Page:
Calls for ‘greater clarity’ on mechanical grading suspension in 2 plants

The Department of Agriculture, Food and the Marine is being called on to provide “greater clarity” on the suspension of mechanical grading in two meat processing plants.

Des Morrison, the livestock committee chairperson of the Irish Creamery Milk Suppliers’ Association (ICMSA), argued that farmers would be “perturbed” by the department’s confirmation of these two incidents, which have seen the factories in question revert to manual grading.

Morrison said that, given what he called “an absence” of any more detail since the confirmation, “certain questions needed to be asked”.

“We do not think that a kind of airy announcement that mechanical grading has been suspended in two factories is in any way sufficient,” he insisted.

What factories were involved? What degree of error was discovered upon inspection of the mechanical grading? How long was it happening for? How many animals were affected on grading and fat score and, most importantly, did any farmers lose their ‘in-spec’ bonus? If so, how many?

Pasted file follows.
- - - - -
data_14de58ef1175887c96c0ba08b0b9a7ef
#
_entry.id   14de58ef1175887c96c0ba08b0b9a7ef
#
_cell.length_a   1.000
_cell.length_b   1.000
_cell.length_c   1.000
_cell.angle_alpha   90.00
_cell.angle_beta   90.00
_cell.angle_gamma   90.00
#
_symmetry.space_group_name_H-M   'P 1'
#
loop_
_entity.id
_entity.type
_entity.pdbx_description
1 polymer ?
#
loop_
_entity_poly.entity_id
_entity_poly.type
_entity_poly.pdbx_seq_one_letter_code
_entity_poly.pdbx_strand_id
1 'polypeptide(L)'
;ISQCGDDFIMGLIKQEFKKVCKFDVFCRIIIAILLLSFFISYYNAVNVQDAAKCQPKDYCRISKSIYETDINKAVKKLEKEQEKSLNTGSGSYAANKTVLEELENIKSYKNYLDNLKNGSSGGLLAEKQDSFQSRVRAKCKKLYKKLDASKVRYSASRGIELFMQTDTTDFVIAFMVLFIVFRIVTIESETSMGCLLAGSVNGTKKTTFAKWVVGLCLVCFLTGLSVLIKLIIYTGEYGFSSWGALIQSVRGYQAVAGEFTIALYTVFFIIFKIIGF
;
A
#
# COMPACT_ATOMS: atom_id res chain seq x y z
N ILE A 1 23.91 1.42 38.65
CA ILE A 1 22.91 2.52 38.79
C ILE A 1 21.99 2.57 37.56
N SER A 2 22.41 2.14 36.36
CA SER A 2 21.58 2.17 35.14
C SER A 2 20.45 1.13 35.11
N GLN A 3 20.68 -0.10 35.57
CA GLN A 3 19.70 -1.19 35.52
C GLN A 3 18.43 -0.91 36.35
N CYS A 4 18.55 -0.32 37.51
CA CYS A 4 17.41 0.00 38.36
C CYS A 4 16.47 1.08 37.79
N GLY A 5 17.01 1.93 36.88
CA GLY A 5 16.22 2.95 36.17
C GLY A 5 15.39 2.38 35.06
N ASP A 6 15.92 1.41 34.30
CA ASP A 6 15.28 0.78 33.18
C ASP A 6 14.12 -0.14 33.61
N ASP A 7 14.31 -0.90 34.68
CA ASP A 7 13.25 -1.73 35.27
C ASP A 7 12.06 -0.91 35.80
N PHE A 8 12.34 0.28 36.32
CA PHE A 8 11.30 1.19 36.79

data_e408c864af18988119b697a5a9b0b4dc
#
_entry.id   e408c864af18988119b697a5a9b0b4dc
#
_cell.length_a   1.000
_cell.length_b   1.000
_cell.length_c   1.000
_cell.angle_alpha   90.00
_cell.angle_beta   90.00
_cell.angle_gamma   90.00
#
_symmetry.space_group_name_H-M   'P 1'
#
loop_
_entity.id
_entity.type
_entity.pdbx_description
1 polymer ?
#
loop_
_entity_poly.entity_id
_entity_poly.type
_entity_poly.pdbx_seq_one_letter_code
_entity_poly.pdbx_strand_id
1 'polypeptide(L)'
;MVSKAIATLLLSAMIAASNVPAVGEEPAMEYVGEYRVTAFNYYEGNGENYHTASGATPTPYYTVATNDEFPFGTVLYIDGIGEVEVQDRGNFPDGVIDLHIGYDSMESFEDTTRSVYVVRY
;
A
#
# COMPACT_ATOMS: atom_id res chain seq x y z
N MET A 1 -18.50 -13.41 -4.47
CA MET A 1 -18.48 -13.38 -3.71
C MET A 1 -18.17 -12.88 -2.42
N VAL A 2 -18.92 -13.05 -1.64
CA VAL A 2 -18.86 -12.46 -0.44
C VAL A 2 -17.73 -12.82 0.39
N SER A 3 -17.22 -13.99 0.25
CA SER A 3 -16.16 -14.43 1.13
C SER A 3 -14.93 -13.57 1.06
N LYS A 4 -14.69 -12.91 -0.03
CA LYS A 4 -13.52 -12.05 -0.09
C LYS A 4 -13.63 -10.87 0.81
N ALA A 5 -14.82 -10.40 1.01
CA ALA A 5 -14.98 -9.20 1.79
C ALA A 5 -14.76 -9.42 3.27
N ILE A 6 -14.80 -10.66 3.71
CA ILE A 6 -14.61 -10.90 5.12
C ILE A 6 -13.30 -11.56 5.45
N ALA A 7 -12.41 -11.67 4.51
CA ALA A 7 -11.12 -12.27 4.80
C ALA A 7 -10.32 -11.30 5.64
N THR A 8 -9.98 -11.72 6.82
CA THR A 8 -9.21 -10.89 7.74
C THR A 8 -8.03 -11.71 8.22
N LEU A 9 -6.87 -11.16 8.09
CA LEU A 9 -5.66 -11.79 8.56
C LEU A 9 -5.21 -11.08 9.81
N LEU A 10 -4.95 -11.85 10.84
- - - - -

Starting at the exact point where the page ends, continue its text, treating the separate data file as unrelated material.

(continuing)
“It’s vital to ascertain that last point, because the in-spec bonus is such an important element of the overall price,” Morrison highlighted.

“There is a vague tone to the revelations that would greatly irritate farmers who suspect – with much justification – that there was a tolerance extended to grading failures on the part of the factories that was conspicuously not extended to farmers accused of failing to comply [with regulations],” the ICMSA livestock chair concluded.

Department confirmation

Despite these suspensions of mechanical grading in two factories, no factory has been fined for non-compliance in carcass presentation, Minister for Agriculture, Food and the Marine, Dara Calleary, confirmed recently.

The new minister was responding to two questions on the matter from independent TD for Roscommon-Galway Denis Naughten, who asked for the number of instances of non-compliance and the number of times mechanical grading was suspended in 2019 and so far in 2020.

It was highlighted that mechanical grading was suspended six times last year.

In his response, Minister Calleary said: “To date, in 2020, officers from the Carcass Classification Division of my department have conducted over 260 inspections across 32 factories (mechanical and manual grading plants) and over 23,600 carcasses were inspected.”